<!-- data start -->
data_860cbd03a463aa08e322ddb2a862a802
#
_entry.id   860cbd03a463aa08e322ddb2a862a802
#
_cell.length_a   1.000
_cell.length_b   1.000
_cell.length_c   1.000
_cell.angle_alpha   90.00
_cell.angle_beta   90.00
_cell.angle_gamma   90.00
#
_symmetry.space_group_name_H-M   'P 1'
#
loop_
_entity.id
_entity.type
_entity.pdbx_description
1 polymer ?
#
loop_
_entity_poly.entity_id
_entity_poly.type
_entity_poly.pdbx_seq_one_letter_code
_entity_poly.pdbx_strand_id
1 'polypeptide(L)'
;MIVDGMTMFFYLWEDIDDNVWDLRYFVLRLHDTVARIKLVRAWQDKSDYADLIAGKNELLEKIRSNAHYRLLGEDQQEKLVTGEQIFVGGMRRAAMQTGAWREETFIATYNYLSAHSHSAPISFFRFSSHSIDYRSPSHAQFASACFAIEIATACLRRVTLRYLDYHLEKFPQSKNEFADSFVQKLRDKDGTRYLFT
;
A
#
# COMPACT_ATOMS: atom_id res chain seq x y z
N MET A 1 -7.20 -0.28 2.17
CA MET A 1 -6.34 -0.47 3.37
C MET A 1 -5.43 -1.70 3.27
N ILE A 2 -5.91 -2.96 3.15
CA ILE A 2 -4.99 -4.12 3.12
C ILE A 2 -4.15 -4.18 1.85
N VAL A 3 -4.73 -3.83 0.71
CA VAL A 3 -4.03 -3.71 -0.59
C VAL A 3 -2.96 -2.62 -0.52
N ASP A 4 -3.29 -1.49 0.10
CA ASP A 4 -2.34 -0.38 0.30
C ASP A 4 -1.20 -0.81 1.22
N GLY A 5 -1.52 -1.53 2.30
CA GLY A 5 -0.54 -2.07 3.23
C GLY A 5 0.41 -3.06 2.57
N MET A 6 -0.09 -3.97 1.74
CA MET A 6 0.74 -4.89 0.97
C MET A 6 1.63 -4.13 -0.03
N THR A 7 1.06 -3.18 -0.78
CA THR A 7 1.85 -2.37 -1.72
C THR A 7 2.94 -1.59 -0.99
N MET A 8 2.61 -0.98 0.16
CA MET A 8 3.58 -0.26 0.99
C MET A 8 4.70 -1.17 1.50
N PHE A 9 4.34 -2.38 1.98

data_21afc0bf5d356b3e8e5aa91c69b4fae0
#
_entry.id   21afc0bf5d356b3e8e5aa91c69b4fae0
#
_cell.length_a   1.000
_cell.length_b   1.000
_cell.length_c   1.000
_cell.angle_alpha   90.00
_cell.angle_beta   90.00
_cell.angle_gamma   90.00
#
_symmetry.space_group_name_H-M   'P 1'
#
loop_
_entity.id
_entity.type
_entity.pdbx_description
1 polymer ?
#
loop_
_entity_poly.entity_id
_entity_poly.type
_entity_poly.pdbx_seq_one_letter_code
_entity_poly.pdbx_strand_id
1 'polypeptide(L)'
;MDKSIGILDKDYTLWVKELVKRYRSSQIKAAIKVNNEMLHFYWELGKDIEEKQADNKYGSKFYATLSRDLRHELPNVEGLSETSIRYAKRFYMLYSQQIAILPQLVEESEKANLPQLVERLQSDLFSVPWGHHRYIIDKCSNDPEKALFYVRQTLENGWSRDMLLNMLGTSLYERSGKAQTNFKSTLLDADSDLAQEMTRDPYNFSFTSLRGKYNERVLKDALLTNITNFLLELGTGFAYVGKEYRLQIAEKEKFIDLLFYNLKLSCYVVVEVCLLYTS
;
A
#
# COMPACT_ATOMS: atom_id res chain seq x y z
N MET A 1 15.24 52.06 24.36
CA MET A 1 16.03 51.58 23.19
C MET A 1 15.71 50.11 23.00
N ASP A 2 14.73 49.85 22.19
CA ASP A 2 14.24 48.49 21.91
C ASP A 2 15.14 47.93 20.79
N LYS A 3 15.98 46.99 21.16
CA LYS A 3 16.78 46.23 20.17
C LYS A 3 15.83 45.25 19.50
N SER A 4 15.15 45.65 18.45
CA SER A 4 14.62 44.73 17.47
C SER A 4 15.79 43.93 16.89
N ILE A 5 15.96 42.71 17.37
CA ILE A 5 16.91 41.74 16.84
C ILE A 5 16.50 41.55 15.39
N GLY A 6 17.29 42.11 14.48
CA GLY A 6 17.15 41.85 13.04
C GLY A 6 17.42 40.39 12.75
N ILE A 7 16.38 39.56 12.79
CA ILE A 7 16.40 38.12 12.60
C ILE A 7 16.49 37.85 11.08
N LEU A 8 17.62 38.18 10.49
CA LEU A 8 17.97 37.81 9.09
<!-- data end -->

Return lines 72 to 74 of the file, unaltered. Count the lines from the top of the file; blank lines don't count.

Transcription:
_entity.pdbx_description
1 polymer ?
#